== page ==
I've got an 8.5mm rope that I was using in the icy conditions a couple weeks ago.
One particularly wet and freezing climb it got properly coated in ice (becoming stiff as a wire). Towards the end of the routes the ice had formed sort of 'collars' every inch or so.
Once home and dried out all these little bumps became apparent, you can feel them distinctly. They're along nearly the whole length of the rope:
I've flaked it back and forth, wiggled it, stretched it, but they don't seem to go.
Had a few icy ropes but never seen this before. Any ideas on why and how to fix it?
Any falls taken on the rope?
If you dont get an answer on UKC try Rope Test lab on Facebook.
That doesn't look good. Looks like the sheath has shunk unevenly.
If the ice formed these collars you mention, the rope may have 'rucked' up
I'm thinking about the effect if the core got frozen, and then you tried to bend it. If the core is locked in ice, it would not be able to stretch using the entire length of the core when flexed; this would make the effective elongation of the flexing section a very high %age of the effective length. This high effective elongation may have damaged the sections where they were flexed, if only to have caused disturbance to the lay of the core. At worst, the high effective elongation at local flex points could have significantly weakened the rope.
That's only my theory; I'd seek advice from a rope test specialist.
Yes, but not on the day.
Interesting thought. There shouldn't have been much stretch, no falls taken and wasn't kept particularly tight. Shouldn't be that many 'local flex points' - when I started noticing it on the final pitch I was body belaying, no tight turns around a krab, and we only used maybe 40m out of 60m but it's along the nearly whole length!
I've seen 'rucking' on a rope sheath and it doesn't look like that either, it does feel like it's inside...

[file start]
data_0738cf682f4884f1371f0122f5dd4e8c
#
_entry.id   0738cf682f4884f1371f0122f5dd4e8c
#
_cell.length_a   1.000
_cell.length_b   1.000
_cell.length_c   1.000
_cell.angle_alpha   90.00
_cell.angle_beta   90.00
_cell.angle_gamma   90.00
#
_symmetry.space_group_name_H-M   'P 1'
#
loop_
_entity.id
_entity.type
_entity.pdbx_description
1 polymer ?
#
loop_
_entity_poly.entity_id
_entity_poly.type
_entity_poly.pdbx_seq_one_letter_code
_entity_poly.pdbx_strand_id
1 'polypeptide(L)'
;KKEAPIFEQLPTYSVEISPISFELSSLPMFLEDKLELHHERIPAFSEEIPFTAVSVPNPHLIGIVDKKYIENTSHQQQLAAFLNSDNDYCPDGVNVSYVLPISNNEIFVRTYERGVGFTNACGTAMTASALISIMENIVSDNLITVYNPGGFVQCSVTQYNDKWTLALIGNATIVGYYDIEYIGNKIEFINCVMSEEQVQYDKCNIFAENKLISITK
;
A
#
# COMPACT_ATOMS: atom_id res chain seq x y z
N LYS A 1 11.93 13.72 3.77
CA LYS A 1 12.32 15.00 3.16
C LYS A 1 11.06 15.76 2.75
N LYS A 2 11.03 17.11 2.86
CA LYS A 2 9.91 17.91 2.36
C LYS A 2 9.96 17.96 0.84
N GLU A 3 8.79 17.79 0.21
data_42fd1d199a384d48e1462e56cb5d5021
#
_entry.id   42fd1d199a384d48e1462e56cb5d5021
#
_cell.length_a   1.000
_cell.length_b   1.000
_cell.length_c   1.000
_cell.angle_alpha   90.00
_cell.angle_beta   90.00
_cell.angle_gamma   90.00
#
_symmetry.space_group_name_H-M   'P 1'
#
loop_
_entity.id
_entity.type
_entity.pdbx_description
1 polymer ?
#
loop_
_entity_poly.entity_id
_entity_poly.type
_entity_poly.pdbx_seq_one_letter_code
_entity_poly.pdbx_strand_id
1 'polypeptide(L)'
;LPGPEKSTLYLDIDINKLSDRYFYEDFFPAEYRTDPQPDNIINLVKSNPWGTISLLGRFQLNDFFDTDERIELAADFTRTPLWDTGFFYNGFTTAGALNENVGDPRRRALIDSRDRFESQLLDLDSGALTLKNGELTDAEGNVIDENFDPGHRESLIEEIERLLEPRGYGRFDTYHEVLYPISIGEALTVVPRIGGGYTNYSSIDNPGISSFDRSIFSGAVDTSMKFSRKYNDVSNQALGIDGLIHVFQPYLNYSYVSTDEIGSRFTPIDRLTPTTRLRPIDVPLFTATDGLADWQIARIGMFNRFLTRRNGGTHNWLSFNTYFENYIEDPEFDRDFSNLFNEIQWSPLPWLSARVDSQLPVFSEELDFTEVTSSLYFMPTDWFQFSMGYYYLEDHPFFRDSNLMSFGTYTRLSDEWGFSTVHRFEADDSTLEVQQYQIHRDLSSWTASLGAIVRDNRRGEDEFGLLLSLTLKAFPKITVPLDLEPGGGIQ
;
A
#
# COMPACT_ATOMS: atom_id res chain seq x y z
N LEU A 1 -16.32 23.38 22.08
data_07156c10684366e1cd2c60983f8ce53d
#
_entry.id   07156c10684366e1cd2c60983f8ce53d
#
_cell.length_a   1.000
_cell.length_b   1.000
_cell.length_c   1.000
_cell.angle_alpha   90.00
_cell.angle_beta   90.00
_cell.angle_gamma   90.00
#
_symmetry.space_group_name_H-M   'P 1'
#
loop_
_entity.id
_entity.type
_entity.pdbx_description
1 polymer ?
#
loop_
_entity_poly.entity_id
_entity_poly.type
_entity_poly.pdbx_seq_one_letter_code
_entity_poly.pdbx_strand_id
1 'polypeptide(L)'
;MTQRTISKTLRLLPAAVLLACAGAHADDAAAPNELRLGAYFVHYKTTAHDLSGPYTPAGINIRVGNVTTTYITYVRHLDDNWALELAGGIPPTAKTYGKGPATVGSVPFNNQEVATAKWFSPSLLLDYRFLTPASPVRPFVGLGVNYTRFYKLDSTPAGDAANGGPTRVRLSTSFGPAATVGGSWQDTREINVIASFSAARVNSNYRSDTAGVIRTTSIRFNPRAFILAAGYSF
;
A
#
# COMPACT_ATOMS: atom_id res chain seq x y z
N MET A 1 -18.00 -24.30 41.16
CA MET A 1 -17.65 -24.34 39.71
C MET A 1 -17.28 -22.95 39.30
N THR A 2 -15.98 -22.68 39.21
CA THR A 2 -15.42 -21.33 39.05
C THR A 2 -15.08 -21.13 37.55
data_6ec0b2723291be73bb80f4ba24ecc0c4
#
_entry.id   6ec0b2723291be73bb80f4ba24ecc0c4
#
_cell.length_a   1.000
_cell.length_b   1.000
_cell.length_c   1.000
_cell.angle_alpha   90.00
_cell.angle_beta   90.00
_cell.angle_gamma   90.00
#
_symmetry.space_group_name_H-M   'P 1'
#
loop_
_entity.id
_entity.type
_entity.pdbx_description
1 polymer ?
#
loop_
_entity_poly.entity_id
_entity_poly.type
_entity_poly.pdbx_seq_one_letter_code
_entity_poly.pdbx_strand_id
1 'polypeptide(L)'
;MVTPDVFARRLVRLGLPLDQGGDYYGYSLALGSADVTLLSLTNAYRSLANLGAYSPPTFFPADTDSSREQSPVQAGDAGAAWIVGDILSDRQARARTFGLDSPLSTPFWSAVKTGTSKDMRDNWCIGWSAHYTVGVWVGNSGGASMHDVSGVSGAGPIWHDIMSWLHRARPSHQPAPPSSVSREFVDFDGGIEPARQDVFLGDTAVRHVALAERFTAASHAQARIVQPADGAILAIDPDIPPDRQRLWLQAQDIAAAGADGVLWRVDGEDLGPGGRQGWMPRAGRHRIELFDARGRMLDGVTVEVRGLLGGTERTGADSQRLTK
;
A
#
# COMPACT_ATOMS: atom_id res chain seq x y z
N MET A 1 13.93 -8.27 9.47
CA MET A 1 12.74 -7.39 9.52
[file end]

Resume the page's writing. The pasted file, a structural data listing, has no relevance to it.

It's unicore or whatever Beal call it where the core and sheath are bonded.
It looks certain that it was the ice as it is not localised to a specific bit, so another cause seems unlikely. I'd be more general than captain paranoia and just say that "something that happened on that day with the ice that has altered the structure of the rope". When you look at it that way, I'd also say "time to retire it" because you just don't know how strong the new structure is. Might be fascinating to open it up and try and see what the cause of the bumps is though (manufacturer might be quite interested to see it too, this is the sort of thing that leads to product recalls if it turns out there is a design weakness).
Not sure why it happened, but it looks like it's set for the bin, sorry But, maybe Henwardian is right and it's worth contacting the manufacturer to see what they say re: whether there's a design fault and/or whether you can get a discount a new rope.
> ..., the rope may have 'rucked' up
It looks well rucked up to me.
I'm normally one for suggesting things would be ok, if I would probably continue using something. I don't think I'd use this though.
Do you think the bumps are the sheath, or internal under the sheath?
I think I'd be tempted to cut a bit out and see what's underneath, hopefully near an end.
Personally, I wouldn't feel at all happy using that. Unfortunately, I'd bin it.
But that's a good suggestion about contacting the manufacturer - I'm sure they'd be keen to inspect it.
> There shouldn't have been much stretch, no
But if the core is frozen solid, any flexing will cause stretch of the fibres at that point, because the fibres either side of the bend are locked in place. Think of a stick of liquorice; bendy when warm, because the whole thing can deform and stretch through the body of the stick, and thin across the bend. Freeze it hard, and it will snap, because it cannot deform or stretch through the entire body. You exceed the elastic limit of the material in that very small, local section.
I once saw something like this on a brand new, still coiled rope.
Taking a hot knife to the bumps revealled that the core had bunched, but there was no visual damage. I ended up using it as a demo for the sort of things to check when inspecting equipment and the power of being able to feel a 'difference' in a rope when flaking it out.
It could be the glue on the core of the Unicore rope 'clumping' - i've seen it on Unicore climbing ropes before albeit only at the rope ends and nowhere near as bad as that.
right! I get what you mean now. Think I'm going to have to put it under and have a look inside...
> It's unicore or whatever Beal call it where the core and sheath are bonded.
Have you ever got the rope wet before this climb? My (wild) guess is the sheath shrunk when getting wet as they do, but did so unevenly because of the ice, and the unicore thingy made it set like that.
Best thinkg to do is to contact Beal and send them those photos. They'll give you a definitive answer to what's going on and how to go from there
Drop Dan Middleton (BMC Technical Committee) a line as I expect they’d be interested to investigate this...
May be slower than usual depending on who’s furloughed, and they may want you to send them some of your rope, but it looks like it’s write-off anyway